By Katherine Ryan on February 25, 2021

I have a tendency to consider my choice of words carefully; as those of you how have worked with me are well aware!  For me, words matter a great deal, they have the power to build understanding as well as the power to hurt.  I would imagine that most of you, at some point in your life, have been on the receiving end of both.

Recently I have been paying even more attention to my choice of words and there are at least two I would like to eradicate from my vocabulary, “just” and “should”.    When I use the word “just” it is to minimize, “It is just that I…”  “it is just a…” and, I “just (haha) discovered that isn’t a definition at all.  According to my handy Google dictionary, as an adjective it means, “based on or behaving according to what is morally right and fair. “a just and democratic society”.  I think that most of us are familiar with that definition.  As an adverb it means, “1. exactly. “that’s just what I need” or 2. “very recently; in the immediate past. “I’ve just seen the local paper”.  I am sure that I am not the only person whose use of the word has fallen away from its definition.  For a replacement I am going to give “simply” and “only” a whirl.  “I simply wanted to reach out…”  “I only wanted…”

And “should”, I cannot think of a reason why using that word would be effective.  It is not kind and would probably not lead to the desired result.  It is especially unkind when we are talking to ourselves.    Whenever somebody tells me I “should” do something I feel myself stiffen inside.  I think there are more accurate ways to convey whatever one is trying to convey.    I am going to try these ways of replacing “should”.  ”You may want to think about…” or even “I am sure you have already considered…”  “Please…” or “It would be helpful if…” or  “would it be possible…” or, even “hey, you said you were going to empty the dishwasher, when are you planning to do that?” or, “Hey, it seems like you haven’t had a chance to empty the dishwasher yet, it would be helpful if you could do that before dinner.”

Once I began thinking about the words I don’t like I became aware that there were more than two!  Here are some of the other culprits:

“Broken”, a useful and potentially accurate word when describing something one has dropped, or a fence or bones.  Most definitely not accurate when describing oneself or other people.  People are not broken.  People may have a broken heart, or a squashed spirit, or even a crushed spirit or both a broken heart and a wounded spirit.  People may have lost themselves somewhere along the way.  It does not mean that one is broken!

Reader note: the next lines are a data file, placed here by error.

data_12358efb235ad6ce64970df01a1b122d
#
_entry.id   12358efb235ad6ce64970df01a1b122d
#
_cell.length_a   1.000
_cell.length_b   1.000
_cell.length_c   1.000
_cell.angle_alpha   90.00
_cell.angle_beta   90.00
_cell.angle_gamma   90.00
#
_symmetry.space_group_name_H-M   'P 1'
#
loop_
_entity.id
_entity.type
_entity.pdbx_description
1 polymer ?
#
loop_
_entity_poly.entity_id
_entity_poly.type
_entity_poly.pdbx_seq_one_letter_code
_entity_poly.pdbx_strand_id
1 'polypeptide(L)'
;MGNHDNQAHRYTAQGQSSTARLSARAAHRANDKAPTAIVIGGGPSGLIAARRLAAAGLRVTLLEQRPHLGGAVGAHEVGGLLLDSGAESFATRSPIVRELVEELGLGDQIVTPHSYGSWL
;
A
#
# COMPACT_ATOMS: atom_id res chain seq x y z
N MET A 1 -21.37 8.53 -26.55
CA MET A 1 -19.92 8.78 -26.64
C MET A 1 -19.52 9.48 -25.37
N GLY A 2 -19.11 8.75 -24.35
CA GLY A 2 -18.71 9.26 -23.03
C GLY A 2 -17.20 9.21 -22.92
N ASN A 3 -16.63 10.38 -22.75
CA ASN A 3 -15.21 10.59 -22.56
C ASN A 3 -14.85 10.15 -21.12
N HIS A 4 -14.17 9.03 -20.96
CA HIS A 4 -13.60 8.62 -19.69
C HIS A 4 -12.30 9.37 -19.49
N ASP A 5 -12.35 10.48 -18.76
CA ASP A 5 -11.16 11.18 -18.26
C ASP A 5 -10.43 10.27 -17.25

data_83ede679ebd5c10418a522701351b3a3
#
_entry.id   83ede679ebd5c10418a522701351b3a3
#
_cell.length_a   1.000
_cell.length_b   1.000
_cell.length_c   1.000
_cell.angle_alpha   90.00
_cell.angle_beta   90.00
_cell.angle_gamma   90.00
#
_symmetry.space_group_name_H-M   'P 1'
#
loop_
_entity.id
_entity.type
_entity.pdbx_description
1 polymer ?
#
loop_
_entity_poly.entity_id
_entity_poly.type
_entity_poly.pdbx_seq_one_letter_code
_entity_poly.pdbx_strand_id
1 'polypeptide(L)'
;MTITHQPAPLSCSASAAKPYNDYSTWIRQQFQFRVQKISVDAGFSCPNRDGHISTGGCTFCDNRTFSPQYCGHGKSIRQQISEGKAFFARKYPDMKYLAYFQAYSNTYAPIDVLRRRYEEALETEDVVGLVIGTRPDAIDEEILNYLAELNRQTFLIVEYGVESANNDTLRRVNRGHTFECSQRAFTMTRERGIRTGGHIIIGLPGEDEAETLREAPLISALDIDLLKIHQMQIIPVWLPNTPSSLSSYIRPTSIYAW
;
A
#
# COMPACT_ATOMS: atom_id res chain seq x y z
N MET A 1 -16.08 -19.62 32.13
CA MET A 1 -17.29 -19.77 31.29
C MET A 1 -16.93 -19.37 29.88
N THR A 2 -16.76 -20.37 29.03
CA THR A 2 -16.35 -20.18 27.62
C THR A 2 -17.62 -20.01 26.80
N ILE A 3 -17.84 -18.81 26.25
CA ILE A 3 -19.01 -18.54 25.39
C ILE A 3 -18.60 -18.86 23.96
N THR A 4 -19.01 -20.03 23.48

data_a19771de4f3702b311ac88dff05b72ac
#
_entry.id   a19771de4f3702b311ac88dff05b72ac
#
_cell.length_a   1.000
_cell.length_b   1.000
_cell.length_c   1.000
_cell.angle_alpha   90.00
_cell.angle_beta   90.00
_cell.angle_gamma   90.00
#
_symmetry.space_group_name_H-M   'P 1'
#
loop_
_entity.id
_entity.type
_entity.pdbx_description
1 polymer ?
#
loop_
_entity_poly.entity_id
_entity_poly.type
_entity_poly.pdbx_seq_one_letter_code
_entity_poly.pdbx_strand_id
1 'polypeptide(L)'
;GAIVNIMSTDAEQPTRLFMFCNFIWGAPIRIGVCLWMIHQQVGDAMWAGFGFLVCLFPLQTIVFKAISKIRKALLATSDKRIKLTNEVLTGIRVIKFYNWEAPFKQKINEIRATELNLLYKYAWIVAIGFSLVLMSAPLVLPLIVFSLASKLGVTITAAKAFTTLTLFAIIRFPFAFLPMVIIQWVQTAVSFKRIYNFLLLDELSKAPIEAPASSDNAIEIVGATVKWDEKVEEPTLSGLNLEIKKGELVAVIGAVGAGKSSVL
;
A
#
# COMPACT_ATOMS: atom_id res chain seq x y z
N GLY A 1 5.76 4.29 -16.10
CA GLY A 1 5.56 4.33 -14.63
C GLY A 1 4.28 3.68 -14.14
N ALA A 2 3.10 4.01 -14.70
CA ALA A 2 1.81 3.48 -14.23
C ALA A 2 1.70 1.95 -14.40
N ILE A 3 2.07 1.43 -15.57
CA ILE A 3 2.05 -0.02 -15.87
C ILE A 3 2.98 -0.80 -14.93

“Fixed”, is also not helpful when describing something that one feels one, or others, need.  It implies that you, or others are broken, please see above.

“I think” can used to make one’s thoughts softer, minimize them or to make another person comfortable at the cost of downplaying your knowledge or point of view.   I do not want to banish the phrase 😉; I ask that we use it only when we are not sure of the facts, i.e.  I think Zumi’s closes early on Sundays, is fine if one does not know, but if one does know, own your knowledge!

“I am sorry”.  A heartfelt apology warms my soul. Matter of fact or forced apologies do not.  Let’s not apologize for things that don’t need apologizing for. has an interesting article “I’m sorry”.  Their 8 reasons not to Is excerpted below, you may check the article out here: written by Laura Caseley.

  1. You Probably Don’t Have Anything To Be Sorry For
  2. It Makes You Seem Weak
  3. It Makes You Look Guilty
  4. It Might Cause Unnecessary Guilt
  5. It Can Be Annoying
  6. Sorry Loses Its Meaning
  7. You’re Setting A Bad Example
  8. Silence Can Be Golden


“Nice .“  Often, in our attempt to be nice, we subvert our own feelings and needs.  Aim for being kind ~ your needs and feelings are not less important than anyone else’s.

“Normal”, ugh, nothing is normal!  My normal may not be your normal.  I much prefer typical.  Typical is the word I use most often.  Although the other day I found myself carefully deciding to use the word “normal” it more accurately described what I meant than “typical” would have.

I need to stop writing this blog before I think of more words to add.  Do you have words you want to avoid?


~Katherine Ryan is a LMHC (Licensed Mental Health Counselor) practicing at Harmony Counseling in Topsfield, Massachusetts where she enjoys helping adults, children and teens become unstuck.

~Nina is a 6-year-old Standard Poodle who enjoys playing catch with her pink racquetball, hiking, belly rubs and going to work with Katherine


239 Boston Street, Topsfield, MA 01983